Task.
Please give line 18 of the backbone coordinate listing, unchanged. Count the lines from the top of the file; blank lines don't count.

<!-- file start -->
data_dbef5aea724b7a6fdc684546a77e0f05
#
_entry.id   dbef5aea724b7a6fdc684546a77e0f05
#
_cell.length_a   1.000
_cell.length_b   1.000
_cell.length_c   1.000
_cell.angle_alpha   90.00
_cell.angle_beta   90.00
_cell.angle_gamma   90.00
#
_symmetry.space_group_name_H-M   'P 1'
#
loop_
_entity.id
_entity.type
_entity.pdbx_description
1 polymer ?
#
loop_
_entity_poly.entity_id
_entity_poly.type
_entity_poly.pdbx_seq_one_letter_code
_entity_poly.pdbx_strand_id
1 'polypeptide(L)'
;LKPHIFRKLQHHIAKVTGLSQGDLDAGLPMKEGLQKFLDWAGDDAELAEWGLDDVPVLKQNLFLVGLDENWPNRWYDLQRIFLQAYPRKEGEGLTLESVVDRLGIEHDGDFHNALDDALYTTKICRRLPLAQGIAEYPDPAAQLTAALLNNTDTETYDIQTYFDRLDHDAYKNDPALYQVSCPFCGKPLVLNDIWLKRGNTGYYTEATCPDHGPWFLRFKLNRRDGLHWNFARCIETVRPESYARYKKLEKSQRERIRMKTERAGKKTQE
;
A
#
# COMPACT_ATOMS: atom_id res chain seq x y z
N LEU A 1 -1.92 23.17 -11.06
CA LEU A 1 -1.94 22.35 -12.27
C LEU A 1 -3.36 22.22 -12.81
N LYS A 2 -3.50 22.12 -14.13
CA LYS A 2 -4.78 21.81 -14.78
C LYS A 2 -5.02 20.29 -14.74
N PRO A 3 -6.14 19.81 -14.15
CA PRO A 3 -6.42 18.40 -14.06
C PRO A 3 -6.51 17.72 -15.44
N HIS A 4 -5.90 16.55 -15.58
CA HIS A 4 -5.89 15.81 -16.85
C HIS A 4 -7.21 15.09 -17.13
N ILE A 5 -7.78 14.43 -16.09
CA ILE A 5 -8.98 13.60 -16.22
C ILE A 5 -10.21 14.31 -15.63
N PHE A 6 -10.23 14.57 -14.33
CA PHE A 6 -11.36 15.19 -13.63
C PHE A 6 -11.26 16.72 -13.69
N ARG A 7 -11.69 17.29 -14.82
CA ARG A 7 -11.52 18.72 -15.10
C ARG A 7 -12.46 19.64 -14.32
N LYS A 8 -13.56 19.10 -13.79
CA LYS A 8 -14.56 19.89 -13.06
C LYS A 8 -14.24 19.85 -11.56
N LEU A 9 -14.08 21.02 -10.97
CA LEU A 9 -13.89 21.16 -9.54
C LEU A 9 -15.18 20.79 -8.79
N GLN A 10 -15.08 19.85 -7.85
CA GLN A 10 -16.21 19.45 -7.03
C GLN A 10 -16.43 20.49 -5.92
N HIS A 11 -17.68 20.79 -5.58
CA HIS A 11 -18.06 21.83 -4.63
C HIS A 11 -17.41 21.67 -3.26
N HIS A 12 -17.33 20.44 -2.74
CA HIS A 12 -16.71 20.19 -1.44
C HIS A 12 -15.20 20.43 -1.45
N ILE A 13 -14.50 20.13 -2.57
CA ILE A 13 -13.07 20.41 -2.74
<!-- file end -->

1 polymer ?